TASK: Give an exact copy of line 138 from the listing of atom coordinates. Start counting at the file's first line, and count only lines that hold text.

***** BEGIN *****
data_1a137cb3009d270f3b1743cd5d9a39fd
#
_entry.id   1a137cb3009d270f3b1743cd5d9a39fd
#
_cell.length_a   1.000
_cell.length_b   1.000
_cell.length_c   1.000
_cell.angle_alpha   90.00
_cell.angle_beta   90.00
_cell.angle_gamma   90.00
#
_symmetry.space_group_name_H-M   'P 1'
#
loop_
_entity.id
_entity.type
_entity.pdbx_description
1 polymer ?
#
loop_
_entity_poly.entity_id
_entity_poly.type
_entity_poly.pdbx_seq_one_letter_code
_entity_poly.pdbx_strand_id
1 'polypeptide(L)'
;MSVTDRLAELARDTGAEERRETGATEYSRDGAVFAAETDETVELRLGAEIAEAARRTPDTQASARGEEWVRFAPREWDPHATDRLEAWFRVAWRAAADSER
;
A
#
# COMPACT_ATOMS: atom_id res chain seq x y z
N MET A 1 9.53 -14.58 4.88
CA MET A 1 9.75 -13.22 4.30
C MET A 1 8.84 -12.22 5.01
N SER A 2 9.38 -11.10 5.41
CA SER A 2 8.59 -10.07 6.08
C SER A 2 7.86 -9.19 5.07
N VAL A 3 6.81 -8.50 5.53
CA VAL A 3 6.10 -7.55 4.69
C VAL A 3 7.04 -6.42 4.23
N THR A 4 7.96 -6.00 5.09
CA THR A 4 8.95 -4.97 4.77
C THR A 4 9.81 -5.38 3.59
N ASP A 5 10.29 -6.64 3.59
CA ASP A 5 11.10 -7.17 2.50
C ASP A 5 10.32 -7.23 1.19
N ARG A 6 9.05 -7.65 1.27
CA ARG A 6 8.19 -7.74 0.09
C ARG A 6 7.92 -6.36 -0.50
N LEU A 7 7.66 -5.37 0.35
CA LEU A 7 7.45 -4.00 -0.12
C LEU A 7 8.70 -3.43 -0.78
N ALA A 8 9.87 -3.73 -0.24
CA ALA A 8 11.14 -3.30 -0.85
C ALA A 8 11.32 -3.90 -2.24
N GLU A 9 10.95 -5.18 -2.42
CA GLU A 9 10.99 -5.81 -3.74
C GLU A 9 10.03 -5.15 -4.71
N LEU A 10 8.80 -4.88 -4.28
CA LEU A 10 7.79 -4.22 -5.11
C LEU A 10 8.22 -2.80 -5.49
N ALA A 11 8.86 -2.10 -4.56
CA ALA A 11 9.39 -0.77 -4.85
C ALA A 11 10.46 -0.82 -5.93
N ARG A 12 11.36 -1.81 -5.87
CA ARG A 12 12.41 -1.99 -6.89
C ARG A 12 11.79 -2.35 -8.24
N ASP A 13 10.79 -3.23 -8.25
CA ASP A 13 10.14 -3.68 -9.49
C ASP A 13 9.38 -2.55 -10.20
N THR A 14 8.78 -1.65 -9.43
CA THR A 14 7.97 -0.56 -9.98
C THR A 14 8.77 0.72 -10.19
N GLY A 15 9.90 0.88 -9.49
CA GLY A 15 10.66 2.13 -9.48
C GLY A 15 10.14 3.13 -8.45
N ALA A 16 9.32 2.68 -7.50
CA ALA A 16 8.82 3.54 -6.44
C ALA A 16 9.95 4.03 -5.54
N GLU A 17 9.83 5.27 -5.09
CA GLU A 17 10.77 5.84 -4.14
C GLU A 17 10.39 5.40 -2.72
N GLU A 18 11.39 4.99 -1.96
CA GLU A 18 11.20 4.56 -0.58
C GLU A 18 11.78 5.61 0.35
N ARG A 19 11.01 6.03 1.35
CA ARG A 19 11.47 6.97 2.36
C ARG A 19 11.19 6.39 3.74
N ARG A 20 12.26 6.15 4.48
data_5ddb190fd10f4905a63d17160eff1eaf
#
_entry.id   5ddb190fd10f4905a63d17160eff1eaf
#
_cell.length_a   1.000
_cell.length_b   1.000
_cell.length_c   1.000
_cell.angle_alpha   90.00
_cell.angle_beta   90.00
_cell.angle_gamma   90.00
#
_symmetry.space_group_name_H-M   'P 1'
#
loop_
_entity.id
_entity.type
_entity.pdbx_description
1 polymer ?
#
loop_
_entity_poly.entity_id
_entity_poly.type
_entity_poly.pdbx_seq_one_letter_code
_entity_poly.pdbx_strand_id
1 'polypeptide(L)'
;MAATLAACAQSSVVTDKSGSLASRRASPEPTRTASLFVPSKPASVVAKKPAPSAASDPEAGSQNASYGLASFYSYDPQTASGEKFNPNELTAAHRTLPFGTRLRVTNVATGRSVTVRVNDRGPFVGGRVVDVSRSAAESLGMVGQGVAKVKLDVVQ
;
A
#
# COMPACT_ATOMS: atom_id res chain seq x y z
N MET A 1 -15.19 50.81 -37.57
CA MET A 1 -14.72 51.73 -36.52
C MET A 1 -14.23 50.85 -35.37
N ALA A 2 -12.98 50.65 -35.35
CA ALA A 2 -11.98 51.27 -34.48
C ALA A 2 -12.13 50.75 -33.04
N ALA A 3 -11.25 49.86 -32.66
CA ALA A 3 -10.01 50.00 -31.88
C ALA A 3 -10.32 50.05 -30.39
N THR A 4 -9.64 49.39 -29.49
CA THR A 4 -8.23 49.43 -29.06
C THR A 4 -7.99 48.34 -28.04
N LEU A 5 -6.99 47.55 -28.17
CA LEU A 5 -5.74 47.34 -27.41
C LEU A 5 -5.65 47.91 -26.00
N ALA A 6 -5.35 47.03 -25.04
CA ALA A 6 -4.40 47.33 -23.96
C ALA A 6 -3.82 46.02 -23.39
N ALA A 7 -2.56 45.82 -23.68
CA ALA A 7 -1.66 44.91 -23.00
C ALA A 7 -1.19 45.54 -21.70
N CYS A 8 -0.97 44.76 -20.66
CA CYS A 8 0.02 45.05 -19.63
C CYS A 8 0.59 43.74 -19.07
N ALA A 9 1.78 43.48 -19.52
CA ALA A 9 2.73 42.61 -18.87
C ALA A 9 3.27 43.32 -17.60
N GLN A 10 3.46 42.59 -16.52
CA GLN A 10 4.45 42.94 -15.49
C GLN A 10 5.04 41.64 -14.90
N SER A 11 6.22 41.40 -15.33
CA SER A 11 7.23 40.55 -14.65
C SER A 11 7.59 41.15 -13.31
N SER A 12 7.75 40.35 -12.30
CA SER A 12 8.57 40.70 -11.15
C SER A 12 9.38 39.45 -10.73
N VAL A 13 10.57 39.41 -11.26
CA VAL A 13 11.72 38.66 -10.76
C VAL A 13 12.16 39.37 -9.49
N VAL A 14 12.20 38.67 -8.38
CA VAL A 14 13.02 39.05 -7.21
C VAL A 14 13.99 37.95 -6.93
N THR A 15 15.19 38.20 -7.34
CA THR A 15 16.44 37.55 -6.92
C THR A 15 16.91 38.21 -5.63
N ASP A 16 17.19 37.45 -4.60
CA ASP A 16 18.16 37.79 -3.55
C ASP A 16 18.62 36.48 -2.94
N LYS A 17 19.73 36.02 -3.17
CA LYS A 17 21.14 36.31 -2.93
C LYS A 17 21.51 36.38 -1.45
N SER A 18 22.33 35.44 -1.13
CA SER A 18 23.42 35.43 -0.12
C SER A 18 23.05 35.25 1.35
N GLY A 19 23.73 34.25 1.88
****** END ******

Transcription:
CA ALA A 7 -1.66 44.91 -23.00